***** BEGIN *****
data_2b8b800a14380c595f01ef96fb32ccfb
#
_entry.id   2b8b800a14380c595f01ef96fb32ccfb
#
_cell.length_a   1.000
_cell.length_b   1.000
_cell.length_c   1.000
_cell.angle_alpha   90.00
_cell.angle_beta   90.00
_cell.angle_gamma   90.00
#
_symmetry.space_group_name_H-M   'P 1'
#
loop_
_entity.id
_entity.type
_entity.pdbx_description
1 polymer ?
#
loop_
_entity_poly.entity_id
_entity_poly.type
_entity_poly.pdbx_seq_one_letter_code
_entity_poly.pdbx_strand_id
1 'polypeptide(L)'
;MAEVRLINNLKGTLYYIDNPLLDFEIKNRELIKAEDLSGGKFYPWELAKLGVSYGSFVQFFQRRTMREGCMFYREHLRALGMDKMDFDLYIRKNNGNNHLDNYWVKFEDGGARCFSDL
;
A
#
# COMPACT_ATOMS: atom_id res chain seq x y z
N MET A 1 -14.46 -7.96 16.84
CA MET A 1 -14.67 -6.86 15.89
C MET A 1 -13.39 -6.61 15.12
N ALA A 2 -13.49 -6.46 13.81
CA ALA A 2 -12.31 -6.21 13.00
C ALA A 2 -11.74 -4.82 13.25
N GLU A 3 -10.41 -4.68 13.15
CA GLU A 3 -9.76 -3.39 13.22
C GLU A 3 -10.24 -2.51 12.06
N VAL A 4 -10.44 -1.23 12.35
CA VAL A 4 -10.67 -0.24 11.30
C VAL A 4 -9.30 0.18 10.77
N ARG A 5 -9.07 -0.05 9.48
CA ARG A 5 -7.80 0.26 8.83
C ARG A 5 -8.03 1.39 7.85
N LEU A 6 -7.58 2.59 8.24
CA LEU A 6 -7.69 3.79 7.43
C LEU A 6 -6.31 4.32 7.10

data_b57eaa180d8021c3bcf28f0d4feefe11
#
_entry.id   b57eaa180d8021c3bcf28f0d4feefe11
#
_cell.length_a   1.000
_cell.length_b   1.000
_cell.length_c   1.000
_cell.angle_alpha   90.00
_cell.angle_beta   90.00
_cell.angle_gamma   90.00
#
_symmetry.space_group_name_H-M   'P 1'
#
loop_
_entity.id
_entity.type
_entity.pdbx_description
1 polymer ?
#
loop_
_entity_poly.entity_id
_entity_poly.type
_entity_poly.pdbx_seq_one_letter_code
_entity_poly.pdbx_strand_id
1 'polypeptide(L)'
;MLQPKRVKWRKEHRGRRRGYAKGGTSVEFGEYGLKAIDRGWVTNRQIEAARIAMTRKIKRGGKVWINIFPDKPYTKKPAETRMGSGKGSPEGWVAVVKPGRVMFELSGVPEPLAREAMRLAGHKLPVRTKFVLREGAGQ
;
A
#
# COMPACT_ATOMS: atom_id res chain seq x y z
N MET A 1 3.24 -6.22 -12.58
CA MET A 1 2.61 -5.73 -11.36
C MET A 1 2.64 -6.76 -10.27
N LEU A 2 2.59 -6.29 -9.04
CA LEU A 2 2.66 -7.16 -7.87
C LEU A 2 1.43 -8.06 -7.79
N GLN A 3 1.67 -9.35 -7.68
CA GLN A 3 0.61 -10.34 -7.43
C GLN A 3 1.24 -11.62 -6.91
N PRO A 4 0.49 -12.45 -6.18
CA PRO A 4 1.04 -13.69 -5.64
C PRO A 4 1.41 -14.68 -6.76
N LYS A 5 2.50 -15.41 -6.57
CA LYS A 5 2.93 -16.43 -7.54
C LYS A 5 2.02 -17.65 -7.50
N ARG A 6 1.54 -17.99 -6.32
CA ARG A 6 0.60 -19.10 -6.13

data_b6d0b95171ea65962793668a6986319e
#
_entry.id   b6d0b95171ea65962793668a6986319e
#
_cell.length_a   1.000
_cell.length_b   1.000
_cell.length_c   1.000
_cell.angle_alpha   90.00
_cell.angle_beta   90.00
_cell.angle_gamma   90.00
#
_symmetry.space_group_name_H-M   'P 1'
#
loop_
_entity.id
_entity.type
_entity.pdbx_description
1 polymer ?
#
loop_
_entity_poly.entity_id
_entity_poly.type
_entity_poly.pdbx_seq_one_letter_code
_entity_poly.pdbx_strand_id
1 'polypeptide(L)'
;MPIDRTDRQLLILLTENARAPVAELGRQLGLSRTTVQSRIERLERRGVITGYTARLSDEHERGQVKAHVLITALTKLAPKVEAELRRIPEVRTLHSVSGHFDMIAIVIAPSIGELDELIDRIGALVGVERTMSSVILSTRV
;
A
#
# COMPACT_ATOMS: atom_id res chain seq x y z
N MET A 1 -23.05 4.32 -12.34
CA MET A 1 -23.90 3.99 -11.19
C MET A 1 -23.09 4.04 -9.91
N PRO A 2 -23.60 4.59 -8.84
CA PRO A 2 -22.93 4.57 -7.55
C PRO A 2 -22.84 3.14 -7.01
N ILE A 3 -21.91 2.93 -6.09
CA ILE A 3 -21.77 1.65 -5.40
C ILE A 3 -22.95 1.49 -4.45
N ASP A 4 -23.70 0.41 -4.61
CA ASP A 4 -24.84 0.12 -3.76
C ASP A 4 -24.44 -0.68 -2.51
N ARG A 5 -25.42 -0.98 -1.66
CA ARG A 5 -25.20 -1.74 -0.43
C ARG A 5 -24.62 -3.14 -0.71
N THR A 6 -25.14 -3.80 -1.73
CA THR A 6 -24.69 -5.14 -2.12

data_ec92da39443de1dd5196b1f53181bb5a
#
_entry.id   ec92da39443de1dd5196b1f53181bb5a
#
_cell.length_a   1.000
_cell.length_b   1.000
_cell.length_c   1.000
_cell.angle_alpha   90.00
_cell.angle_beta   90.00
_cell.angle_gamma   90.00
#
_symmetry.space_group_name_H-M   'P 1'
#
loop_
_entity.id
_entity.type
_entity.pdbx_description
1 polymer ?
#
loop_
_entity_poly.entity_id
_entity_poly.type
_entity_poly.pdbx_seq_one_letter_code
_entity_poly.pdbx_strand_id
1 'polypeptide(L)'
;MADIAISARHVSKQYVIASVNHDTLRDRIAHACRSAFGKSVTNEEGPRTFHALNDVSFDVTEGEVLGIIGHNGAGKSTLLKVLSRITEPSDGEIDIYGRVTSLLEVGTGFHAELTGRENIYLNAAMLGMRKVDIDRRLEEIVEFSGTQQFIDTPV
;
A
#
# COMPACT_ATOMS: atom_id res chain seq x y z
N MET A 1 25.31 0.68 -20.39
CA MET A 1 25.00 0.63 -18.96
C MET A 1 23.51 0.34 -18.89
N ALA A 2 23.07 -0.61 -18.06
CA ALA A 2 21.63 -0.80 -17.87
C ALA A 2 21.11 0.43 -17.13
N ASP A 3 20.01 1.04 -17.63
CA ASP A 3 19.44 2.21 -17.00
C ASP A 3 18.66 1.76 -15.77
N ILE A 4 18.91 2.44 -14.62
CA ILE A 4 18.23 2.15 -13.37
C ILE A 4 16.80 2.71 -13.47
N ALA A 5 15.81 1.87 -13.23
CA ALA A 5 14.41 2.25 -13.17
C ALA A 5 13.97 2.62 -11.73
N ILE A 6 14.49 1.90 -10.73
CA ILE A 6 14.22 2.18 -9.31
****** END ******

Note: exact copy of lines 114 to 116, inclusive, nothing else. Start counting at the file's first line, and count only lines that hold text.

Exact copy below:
#
loop_
_entity_poly.entity_id